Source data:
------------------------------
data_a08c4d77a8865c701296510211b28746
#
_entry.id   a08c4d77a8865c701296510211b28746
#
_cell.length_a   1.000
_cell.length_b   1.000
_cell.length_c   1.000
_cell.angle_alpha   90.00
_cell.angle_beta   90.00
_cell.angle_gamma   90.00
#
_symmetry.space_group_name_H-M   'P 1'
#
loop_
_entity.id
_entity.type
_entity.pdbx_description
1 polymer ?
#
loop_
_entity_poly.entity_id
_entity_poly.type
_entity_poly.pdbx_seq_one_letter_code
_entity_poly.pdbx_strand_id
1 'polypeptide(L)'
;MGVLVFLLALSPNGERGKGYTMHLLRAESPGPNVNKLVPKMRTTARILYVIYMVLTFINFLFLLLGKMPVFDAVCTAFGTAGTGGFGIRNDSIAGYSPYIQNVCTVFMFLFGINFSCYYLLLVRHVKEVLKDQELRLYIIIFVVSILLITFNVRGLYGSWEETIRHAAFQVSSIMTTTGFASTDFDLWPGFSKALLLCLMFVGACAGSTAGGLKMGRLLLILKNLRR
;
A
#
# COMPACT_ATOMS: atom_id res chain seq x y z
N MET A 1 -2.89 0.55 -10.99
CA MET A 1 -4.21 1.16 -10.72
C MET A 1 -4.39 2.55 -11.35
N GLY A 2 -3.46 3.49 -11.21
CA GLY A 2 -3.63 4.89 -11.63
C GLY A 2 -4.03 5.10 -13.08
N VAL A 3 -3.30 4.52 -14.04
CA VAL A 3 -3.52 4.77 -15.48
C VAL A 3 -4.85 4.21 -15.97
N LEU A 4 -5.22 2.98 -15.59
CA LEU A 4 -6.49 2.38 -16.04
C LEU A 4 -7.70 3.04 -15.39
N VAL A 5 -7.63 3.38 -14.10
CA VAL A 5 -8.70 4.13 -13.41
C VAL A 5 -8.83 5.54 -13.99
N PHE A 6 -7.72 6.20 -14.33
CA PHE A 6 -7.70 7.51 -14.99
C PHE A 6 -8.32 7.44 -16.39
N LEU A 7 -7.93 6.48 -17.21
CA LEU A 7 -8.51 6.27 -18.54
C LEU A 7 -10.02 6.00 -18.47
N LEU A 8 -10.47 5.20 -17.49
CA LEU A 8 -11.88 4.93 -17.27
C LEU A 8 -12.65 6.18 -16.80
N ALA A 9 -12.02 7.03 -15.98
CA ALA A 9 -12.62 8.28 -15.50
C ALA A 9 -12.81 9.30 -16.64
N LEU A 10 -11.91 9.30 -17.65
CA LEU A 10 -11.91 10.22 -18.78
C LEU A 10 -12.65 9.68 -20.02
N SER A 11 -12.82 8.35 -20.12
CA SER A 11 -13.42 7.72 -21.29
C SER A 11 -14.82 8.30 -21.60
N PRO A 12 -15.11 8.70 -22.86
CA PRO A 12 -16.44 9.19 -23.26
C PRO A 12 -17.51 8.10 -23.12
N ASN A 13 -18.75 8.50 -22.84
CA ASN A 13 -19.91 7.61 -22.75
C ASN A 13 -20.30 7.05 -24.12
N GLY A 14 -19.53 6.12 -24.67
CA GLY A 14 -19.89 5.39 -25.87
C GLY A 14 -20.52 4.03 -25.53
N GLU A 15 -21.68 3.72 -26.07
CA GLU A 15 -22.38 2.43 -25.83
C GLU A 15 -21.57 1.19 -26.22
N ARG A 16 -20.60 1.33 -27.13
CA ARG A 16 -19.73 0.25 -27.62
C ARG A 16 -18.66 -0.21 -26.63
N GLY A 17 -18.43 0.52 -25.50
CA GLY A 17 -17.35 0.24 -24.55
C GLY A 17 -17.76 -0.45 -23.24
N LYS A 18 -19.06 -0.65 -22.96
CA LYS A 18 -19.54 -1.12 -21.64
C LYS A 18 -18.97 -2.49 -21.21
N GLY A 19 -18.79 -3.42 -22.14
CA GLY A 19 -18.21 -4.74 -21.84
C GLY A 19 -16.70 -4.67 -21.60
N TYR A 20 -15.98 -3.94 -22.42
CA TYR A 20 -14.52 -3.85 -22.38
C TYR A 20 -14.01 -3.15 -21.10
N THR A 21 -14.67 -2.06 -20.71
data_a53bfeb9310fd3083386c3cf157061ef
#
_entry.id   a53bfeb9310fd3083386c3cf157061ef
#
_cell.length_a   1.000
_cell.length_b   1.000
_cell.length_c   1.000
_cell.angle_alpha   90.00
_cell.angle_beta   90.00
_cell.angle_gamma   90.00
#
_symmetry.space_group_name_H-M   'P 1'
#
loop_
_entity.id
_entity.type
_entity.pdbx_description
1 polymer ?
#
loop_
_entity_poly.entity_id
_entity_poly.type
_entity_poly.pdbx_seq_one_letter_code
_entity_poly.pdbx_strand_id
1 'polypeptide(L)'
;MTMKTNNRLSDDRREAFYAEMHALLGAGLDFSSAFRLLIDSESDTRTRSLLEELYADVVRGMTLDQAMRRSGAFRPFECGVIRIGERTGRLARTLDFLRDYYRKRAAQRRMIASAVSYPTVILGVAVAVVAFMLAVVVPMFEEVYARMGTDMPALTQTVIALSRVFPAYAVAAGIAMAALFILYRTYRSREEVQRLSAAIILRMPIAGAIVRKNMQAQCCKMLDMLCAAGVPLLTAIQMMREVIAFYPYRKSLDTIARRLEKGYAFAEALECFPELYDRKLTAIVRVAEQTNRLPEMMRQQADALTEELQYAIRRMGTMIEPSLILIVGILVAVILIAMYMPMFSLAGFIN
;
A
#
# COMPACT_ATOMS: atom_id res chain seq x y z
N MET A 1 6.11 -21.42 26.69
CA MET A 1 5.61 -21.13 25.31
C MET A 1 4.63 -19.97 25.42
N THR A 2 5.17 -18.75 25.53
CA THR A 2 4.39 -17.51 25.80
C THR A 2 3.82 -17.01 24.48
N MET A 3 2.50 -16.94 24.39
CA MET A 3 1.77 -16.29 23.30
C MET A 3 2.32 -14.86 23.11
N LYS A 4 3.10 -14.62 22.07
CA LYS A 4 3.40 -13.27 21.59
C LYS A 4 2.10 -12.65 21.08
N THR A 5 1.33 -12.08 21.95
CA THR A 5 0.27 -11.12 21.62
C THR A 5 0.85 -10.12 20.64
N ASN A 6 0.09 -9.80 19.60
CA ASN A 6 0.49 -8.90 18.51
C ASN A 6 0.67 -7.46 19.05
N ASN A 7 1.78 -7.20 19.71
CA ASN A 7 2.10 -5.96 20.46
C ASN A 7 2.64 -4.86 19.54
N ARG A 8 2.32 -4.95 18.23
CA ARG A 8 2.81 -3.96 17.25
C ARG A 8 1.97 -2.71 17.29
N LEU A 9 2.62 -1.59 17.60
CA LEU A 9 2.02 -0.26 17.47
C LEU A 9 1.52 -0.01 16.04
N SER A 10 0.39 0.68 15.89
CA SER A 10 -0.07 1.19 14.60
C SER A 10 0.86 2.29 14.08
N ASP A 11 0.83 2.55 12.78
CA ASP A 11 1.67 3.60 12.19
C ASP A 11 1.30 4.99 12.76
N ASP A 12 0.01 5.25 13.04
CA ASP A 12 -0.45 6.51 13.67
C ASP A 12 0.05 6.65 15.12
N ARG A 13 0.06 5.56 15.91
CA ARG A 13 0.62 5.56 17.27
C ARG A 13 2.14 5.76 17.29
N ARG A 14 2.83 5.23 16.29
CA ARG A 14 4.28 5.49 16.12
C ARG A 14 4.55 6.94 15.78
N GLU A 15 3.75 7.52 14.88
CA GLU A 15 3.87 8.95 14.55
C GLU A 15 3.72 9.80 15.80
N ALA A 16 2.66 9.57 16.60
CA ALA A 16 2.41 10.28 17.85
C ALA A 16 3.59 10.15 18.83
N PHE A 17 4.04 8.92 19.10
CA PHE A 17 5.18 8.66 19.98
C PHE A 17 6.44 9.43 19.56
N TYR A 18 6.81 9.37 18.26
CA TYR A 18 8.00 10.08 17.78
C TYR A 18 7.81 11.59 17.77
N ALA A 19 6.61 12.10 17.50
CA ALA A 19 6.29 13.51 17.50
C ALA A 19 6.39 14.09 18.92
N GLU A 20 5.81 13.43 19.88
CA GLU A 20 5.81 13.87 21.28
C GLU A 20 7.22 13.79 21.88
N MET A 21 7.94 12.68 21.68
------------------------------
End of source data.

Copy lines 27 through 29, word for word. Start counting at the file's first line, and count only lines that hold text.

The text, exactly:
;
A
#